Desirable (Warner Bros.) (1934)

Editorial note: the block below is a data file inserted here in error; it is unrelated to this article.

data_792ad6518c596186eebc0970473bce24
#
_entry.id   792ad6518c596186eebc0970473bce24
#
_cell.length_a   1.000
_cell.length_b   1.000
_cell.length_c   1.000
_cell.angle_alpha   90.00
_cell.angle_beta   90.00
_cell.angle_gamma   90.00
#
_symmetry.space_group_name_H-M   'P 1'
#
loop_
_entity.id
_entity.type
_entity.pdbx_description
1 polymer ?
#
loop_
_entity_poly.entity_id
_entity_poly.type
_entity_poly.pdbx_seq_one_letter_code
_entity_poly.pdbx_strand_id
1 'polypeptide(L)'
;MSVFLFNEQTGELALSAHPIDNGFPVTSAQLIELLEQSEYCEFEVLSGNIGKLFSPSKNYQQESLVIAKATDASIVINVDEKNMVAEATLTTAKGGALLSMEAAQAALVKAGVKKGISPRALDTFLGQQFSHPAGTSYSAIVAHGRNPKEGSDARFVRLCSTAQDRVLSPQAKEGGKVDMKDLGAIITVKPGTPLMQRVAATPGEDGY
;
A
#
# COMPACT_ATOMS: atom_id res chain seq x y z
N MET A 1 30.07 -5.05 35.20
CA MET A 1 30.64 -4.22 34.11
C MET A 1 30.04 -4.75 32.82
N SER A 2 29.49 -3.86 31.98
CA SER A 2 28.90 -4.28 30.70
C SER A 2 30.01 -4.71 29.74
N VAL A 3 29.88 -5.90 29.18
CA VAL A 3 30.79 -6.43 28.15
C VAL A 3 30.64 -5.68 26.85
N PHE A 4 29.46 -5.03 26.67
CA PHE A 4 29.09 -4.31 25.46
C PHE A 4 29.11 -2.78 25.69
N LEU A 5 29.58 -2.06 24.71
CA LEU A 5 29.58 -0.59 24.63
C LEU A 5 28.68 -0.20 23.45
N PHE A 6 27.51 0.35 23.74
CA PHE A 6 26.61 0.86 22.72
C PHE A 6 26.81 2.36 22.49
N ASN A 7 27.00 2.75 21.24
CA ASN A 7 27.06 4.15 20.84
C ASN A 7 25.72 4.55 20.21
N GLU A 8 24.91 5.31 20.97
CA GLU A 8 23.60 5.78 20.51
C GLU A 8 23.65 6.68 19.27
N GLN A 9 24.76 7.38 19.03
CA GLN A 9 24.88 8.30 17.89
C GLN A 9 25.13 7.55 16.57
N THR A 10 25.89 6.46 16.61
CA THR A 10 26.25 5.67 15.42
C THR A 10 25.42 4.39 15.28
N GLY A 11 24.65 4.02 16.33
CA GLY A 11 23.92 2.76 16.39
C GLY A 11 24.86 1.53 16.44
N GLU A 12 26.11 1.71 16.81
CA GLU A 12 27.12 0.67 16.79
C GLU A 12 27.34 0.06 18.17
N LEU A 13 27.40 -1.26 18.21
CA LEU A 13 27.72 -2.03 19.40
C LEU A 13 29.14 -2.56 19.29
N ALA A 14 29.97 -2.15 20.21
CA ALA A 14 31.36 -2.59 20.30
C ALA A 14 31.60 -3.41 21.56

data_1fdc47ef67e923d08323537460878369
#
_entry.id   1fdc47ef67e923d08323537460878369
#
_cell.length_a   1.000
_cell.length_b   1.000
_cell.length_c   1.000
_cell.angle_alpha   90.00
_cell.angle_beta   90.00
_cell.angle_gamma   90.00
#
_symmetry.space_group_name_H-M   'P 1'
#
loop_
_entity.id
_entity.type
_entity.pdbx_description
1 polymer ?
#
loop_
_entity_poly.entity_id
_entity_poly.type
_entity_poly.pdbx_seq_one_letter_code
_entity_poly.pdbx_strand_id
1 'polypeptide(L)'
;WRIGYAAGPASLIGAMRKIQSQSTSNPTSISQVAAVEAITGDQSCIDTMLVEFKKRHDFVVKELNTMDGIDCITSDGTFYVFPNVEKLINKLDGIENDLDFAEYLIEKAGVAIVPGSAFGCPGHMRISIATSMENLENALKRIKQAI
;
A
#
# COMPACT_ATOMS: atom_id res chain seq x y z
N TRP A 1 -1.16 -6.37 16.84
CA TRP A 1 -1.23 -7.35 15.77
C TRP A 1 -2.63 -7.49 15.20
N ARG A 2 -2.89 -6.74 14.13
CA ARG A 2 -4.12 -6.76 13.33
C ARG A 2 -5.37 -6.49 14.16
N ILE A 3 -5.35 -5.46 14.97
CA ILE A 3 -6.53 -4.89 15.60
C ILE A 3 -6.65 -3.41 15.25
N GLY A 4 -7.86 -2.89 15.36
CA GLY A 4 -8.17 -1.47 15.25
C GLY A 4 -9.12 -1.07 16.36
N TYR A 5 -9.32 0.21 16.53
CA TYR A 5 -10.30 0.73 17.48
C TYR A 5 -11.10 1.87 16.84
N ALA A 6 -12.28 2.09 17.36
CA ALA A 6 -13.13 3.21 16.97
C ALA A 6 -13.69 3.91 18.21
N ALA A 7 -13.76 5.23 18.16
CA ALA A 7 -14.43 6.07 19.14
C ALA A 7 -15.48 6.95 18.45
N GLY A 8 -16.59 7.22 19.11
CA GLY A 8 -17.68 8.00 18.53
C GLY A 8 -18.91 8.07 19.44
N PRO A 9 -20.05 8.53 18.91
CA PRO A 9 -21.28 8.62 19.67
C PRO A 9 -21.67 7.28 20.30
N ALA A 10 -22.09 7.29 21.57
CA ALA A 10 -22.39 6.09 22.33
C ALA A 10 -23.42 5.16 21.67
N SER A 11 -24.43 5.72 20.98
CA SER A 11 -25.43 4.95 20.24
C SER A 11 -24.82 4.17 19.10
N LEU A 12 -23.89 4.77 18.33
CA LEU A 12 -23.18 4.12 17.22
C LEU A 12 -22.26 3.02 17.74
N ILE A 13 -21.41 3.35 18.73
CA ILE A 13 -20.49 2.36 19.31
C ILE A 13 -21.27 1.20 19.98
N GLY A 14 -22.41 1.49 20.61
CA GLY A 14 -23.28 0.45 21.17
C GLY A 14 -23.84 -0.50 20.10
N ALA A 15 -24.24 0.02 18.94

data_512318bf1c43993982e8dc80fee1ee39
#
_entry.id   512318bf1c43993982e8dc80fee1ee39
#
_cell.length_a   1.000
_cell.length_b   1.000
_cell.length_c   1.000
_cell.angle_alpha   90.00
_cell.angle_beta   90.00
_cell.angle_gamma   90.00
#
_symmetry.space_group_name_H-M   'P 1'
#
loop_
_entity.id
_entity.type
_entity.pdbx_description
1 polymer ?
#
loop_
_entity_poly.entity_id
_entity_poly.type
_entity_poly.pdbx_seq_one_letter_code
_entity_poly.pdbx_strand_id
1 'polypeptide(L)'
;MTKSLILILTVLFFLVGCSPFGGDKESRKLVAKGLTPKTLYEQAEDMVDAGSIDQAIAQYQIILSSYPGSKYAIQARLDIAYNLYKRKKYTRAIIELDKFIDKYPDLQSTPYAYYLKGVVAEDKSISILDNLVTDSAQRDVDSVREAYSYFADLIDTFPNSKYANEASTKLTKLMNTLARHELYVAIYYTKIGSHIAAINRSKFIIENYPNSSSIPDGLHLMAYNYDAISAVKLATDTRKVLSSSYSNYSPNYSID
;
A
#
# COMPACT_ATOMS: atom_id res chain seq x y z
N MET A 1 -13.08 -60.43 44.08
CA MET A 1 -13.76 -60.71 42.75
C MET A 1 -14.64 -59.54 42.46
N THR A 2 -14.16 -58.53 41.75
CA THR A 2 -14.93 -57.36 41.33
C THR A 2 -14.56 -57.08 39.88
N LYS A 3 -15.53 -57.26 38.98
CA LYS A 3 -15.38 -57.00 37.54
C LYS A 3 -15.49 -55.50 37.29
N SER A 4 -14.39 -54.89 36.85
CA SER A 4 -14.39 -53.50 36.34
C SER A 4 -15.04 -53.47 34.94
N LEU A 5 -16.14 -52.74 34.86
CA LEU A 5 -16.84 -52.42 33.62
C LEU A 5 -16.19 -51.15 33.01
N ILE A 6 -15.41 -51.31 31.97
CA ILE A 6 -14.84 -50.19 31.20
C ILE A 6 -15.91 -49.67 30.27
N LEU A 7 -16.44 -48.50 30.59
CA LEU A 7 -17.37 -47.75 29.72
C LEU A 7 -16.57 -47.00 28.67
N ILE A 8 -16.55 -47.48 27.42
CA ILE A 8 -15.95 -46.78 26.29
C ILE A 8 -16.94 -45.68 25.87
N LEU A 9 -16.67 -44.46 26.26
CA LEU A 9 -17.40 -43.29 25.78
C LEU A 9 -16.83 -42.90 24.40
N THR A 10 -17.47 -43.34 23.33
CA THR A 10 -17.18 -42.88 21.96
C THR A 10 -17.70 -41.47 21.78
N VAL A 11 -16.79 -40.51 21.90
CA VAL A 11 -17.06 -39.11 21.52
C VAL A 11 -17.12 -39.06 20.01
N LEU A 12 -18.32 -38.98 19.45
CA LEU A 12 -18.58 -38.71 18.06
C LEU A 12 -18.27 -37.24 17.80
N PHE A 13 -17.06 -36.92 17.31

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Telling About JEAN MUIR Jean Muir was born in New York City, and educated in private schools in the East and in Paris. Returning to Broadway, after touring with John Drinkwater, she became well known through fine performances in “The Truth Game,” ‘Peter Ibbetson,” “Melo,” “Life Begins,’ and “St. Wench.” Less than a year in motion pictures, she has reached stardom through outstanding work in “‘Dr. Monica,” ““A Modern Hero,” “As the Earth Turns,” “The World Changes” and “Female.” Photo on right available—Mat No. 1—20c Hollywood Goldfish Bowl To Her, Says Jean Muir Star of ‘“‘Desirable”’ Doesn’t Like to Have Private Life Pried Into By JEAN MUIR (Starring in the Warner Bros. picture, ‘Desirable,’ the dynamic drama by Mary McCall, Jr., now showing at the —______-__---.---------------------Theatre.) One working here has just about as much chance of | i OLLYWOOD reminds me of: a vast goldfish bowl. submerging one’s private life as a poor fish. I came out here a year ago to work as an actress in mo tion pictures. should remain my own. I was determined that my personal life The actress that was me I would give freely to Hollywood. But the real Jean Muir I vowed I would preserve inviolate from public comment. It was simple to do this, at first. Gradually, as I appeared in one picture after another, the task became increasingly difficult. Every. time I opened a news paper and turned to the motion picture page, it has seemed to me that I discover a new romance I am having. ' One paragraph recently linked me with five very interesting men — William Powell, Dick Powell,Phillip Reed, George Brent and another young man who is not an actor. Of course, it'was flattering, in a way, but frankness compels the admission that the two Powells are just men I have met casually about. the studio, and-the same is true of Mr. Brent, except that he plays opposite me and is my lover in my latest production for Warner Bros., “Desirable”. Hollywood life is concentrated upon only one objective—movies. After being here for nine months I am beginning to understand why this is so. There is keen competition, and we who live in the midst of all the exciting and interesting personalities find them to be an absorbing conversational topic. I find Hollywood’s system -of work a while, and play a while, difficult to follow.. Aside from my work at the studio, I feel like a lost..soul. Jean Muir, star of Warner’s “‘Desirable,” at the Strand. Mat No. 2— 10c I don’t go to dancing parties, beach parties, picnic parties, or just parties. Several times I have tried to join in, but I constantly find myself confused. I seem unable to say what I should think instead of what I really think. In Hollywood when an actress does not run with the pack, she immediately becomes a _ Lone Wolf, and a Lone Wolf in Cinemaland has a hard time. Hollywood is extravagant, which jars my Scotch instincts. But Hollywood is a grand place in which to work hard, and that’s exactly what I want to do for the next five years, until I earn the $250,000 I set out to make. Jean Shivers Before Log Fire in July It was mid-July, the temperature, under the Kleig lights, was well above one hundred degrees. Yet Jean Muir, clad in a heavy leather coat, stood in front of a blazing log fire and shivered from the cold. Director Archie Mayo, to give a realistic touch to the scene, dropped a hand full of ice down the back of her dress just as the cameras turned. Jean shivered, but the scene was won. And her latest film “Desirable” was one step nearer completion. Blonde Jean Muir joins with raven-haired George Brent in ‘‘Desir able,” the new Warner Bros. romance coming to the Strand Theater on Wednesday. Verree Teasdale and John Halliday are featured in the cast of favorites. Mat No. 12—20c JEAN MUIR Jean Muir, now playing the leading role in the Warner Bros. picture, “Desirable,” at the ERE atte ie Theatre, is the best knitter in the film colony—and the poorest liar. She had her future mapped out years in advance. She is a tall, long-legged girl who walks with a swinging stride. She has generous hands and feet and accentuates the latter by wearing long flat-heeled walking shoes and white socks. She is ambidextrous and writes a neat backhand script with either hand. She is fond of children, likes to take them to circuses and enjoys nothing so much as decorating Christmas trees. Jean talks to herself when she is alone and to anybody who will listen when she isn’t. She hag ideas about everything—some of which she admits are merely prejudices. She wears no costume jewelry and would rather attend a funeral than a wedding. Jean is convinced that no one is entirely happy. She eries at the end of the first day of work on every new picture. She once learned to live successfully on eight dollars a week. She doesn’t read mystery stories nor funny papers. She does not think some people are luckier than others, but she knows how many legs a fly has and she has slept in a sleeping bag. She likes old book stores and fast speed in automobiles. She would like to watch a great surgeon operate and she is curious about the people in houses she passes at night. She has never found a four leaf clover. In fact, she has never spent any time looking for one. She is not superstitious about opals. They are her birth stones. Jean has been poor but she has never been inside a pawn shop. She hkes to climb mountains and eat picnic suppers. She has Jean Muir’s Film Rise Real Cinderella Story Leaps From Obscurity In One Year To Leading Role in ‘‘Desirable”’ Someone used the phrase, intending to describe ck ‘ OLLYWOOD CINDERELLAS!”’ the movie city’s young stars who have vaulted suddenly from obscurity to renown. If any one of them is a Cinderella, that one is Jean Muir. She has reached dizzy heights as quickly, and with as little warning, as did the girl of the glass slipper. Even Hollywood, long used to skyrocket careers, has watched wonderingly this swift ascent. A year ago Jean Muir, Jean Fullarton then, was not only unknown; she was not even in Hollywood. She was an obscure understudy on Broadway and she had played but one real part—in a production that lasted a week. When she reached Hollywood she was just as unknown as before. Recently this young lady completed the leading role in Warner Bros.’ screen version of “As The Earth Turns” and now she has the. stellar part in “Desirable,” WhielwoOmMes to the. ss. ee---s Re AAO TON. ee ee es at Between this and the obscurity of a year ago lies a story that outdoes Cinderella’s own. All the season before Jean worked as an understudy, that is, when she could find a job. In New York, she had been “very hard up,” she says, just before she got her chance to come to Hollywood. Now she hag no worries of that sort. Some months previously, Jean had made a test for another company. The young man who made it with her (his name, by the way, is Franchot Tone) had been signed at once. Apparently nothing was going to come of the test—for her—and Jean had forgotten all about it in the stress of job-hunting on Broadway. Suddenly there was a call from Warner Bros. New York execu an Intimate Portrait by Carlisle Jones never slapped a man. She has found that to laugh at him hurts him more. She doesn’t like to swing or play golf or sleep in a hammock. She doesn’t smoke, but she reads the shopping news and attends auctions. Jean doesn’t like puns, her clothes hangers don’t match and she doesn’t like to hear a clock tick. She has been in Hollywood for a year without a serious love affair. Her real name is Jean Muir Fullarton and it goes without saying that she is Seotch!! In “Desirable,” a stirring drama of theatrical and high society life by Mary McCall, Jr., Miss Muir has the role of an unsophisticated girl whose mother has kept her hidden in a boarding school because she fears her daughter will interfere with her theatrical eareer. Others in the cast include George Brent, Verree Teasdale, John Halliday, Charles Starrett, Joan Wheeler and Pauline True. tives of the company had seen the test, made so many months before, and wanted her to go to California. Jean went — two days later. This was the most thrilling thing that had ever happened to her. Once on the Warner lot, however, her heart sank again. There seemed to be no assignments for the novice from New York, and the ones that were discussed with her were obscure. Then, with the abruptness that seems to characterize Jean’s career, and Cinderella’s,. there was another change in luck. Mervyn LeRoy selected her for a leading role in the east of “names” which supported Paul Muni in “The World Changes’. Jean made a swift—and deep— impression. Almost at once she got a new assignment—this time an entirely different one, the leading role opposite Joe E. Brown in his hilarious “Son of acSailor”. Next came an important role in “Beside” and, as soon as that was finished, the part of all parts that Jean wanted—Jen in “As The Earth Turns”. In “Desirable,” a stirring drama of theatrical and high society life by Mary McCall, Jr., Jean has the role of a naive and unspoiled daughter of a Broadway star, whose mother has kept her hidden in a boarding school. Others in the cast include George Brent, Verree Teasdale, John Halliday, Charles Starrett, Joan Wheeler and Pauline True. Personification of the simple lass is lovely Jean Muir, whose latest picture “Desirable” will be seen at the Strand beginning W ednesday. Mat No. 11—10c Page Three